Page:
None of it is new; but sensible old ideas need to be repeated or silly new ones will get all the attention.
- Leslie Lamport

It’s shown that professional software engineers don’t have a shared understanding of the technical debt metaphor [1]. This post explores what technical debt is and how to tackle it.

Ward Cunningham originally coined the “technical debt” metaphor [2] in order to explain why sometimes it’s a good idea to rush software out of the door — to gain a better understanding of your domain — but then you have to eventually go back to your codebase and reflect that knowledge. Note that this definition does not condone writing poor quality code, it’s instead about shipping good code without a proper understanding of the problem in order to gain an understanding.

A debt is composed of two components: a principal and interest. The principal is “how much is it going to cost us to replace this decision?”. The interest is “how much will it slow down the development of other features until the replacement is implemented?”.

The metaphor is helpful while discussing the tradeoffs of a design or to explain to business why a task might take longer than expected the second time around.

Steve McConnell’s definition [3] goes beyond the analogy and makes it easier to see debt in the codebase:

A design or construction approach that’s expedient in the short term but that creates a technical context in which the same work will cost more to do later than it would cost to do now (including increased cost over time).

By cost, we’re talking about development time. An increase in time to market results in wasted engineering cost and possibly not capturing the market because of competitors. This definition mentions the “same work” costing more. So if you had to add a similar feature to the codebase, will it be more painful the second time around?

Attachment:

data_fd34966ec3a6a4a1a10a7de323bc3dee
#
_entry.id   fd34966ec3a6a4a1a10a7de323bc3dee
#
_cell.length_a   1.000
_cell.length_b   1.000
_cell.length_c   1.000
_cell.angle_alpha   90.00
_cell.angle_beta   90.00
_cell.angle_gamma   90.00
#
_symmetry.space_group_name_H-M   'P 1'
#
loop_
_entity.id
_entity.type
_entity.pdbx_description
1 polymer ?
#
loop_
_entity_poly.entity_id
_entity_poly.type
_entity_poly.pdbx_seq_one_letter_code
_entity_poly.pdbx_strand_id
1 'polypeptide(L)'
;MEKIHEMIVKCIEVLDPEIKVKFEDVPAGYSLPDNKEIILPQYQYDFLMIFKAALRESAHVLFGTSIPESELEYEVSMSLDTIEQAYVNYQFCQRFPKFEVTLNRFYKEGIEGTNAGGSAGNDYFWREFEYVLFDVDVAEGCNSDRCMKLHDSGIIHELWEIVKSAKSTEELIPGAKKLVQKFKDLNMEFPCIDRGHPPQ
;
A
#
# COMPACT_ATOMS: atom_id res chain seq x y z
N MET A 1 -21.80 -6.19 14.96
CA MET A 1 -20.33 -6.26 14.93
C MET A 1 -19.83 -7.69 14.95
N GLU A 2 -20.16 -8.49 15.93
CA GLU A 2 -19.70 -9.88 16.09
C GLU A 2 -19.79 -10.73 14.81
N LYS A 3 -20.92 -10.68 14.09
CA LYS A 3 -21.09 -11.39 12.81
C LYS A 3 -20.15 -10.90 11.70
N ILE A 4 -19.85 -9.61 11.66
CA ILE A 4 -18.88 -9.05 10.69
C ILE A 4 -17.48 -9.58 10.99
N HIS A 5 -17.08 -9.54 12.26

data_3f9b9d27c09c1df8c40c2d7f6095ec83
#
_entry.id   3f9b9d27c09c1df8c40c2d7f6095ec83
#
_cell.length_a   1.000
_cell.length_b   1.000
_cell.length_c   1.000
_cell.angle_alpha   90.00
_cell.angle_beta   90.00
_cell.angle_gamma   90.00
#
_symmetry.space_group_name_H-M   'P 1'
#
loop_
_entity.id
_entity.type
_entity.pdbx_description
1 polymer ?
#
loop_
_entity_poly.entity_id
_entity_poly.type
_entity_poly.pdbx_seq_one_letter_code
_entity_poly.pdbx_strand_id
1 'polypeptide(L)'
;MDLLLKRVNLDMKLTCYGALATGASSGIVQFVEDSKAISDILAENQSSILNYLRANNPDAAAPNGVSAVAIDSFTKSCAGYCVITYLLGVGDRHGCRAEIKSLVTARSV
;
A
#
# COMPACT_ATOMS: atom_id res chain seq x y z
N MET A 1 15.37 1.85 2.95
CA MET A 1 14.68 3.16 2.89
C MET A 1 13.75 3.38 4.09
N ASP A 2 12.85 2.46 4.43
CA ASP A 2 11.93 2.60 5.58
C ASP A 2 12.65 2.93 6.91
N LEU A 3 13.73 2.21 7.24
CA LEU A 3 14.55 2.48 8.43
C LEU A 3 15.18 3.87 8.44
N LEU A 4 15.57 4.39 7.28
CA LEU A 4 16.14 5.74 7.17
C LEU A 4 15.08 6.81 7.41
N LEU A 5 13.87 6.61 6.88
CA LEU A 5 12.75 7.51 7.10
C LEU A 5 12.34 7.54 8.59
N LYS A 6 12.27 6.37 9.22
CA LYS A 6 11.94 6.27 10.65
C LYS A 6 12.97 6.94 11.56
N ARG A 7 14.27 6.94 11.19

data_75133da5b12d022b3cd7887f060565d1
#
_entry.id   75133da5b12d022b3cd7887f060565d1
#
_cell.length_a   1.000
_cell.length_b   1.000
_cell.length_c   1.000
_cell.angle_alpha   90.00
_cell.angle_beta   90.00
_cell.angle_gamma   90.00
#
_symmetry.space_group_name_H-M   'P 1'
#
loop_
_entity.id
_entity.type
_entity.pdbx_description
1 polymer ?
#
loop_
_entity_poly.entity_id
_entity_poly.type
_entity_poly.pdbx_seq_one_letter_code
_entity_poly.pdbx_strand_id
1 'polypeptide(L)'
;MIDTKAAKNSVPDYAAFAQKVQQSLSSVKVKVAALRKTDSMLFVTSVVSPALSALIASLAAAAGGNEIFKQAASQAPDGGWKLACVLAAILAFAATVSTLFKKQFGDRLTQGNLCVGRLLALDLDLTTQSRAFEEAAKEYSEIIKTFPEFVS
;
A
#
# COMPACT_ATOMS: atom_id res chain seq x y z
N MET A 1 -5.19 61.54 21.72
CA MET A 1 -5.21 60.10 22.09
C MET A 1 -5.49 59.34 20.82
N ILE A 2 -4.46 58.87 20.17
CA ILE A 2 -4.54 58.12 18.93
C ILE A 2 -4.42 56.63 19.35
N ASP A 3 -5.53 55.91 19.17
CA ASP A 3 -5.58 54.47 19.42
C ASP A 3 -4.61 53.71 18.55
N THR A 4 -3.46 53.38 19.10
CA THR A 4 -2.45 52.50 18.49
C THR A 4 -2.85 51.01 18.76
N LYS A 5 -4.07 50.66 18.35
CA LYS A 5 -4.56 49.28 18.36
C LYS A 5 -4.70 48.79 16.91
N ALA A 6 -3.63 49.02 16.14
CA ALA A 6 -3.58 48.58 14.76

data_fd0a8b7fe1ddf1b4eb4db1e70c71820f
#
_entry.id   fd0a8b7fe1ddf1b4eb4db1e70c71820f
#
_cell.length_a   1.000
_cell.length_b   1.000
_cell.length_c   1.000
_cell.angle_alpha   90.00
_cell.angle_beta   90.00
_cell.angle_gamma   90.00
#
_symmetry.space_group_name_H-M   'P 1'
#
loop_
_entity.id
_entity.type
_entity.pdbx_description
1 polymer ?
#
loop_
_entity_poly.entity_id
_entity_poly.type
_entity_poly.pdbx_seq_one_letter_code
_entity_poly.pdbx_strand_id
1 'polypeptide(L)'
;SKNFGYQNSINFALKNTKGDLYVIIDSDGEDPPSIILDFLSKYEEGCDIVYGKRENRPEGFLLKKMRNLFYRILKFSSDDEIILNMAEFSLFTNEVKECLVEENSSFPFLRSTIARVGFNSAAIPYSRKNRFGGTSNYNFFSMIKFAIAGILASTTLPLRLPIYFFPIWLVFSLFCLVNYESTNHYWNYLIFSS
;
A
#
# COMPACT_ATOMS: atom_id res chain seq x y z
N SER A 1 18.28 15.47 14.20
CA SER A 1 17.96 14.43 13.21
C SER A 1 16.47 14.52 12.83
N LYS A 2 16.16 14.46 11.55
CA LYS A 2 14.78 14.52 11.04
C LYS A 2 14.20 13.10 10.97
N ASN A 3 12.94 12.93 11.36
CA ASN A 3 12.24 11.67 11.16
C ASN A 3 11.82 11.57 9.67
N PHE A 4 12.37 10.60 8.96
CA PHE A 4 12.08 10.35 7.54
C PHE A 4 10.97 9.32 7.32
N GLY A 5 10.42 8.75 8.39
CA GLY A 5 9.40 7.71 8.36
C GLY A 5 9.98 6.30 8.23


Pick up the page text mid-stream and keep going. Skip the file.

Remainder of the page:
Now that we are aware of how we can spot debt in the codebase, it’s also important to be aware of the types of technical debts [3][4] that exist so that we know which ones are acceptable and unacceptable.

  1. unintentional debt: we tried our best but we weren’t aware of coding best practices and resulted in lower quality work.
  2. intentional and reckless debt: we opt in for messy code to save time. We know that we can do better but decide to take a shortcut and merge our changes without seeking advice.
  3. intentional and prudent debt: we took a design decision that’s not the best possible solution on purpose because it’s a two-way door and the benefits will overweigh the principal and interests.

In an ideal world, we’d only have intentionalprudent debts, however realistically we will always have unintentional debts as we’re always learning. We must avoid intentionalreckless debts.

Managing technical debt

The goal is not to have any debt, instead it’s to be at a reasonable level. Shifting whole sprints to only paying debt is considered unproductive [3], instead the recommended approach is to break the work into smaller pieces and then including debt reduction to the regular team flow.

Unfortunately we’ll always introduce unintentional debt, but we can reduce the rate at which we introduce them by learning best practices and sharing with each other.

We should aim at removing all intentionalreckless debts during code reviews by insisting on high standards for ourselves and others. Usually the gain is not worth the cost. By creating a culture where giving and accepting feedback is comfortable we can push back against this debt.

For design decisions that will result in intentionalprudent debts, it’s important that we maintain a culture of 2-way doors and high velocity but balance it out with the following two questions:

  1. How much will it cost to replace this decision?
  2. How much will this implementation slow down other work until we retrofit the good path?

If we can execute a design so that the code for the reversible decisions are isolated and easy to replace, then the cost of question 2. becomes zero and we’re only left with the cost of question 1.

Further reading

[1] Ernst, Neil A., et al. “Measure it? manage it? ignore it? software practitioners and technical debt.” Proceedings of the 2015 10th Joint Meeting on Foundations of Software Engineering. 2015.

[2] Cunningham, Ward. “Ward Explains Debt Metaphor.” Wiki.c2.Com,

[3] McConnell, Steve. “Managing Technical Debt.” Construx, June 2008,

[4] Fowler, Martin. “TechnicalDebtQuadrant”,, October 2009,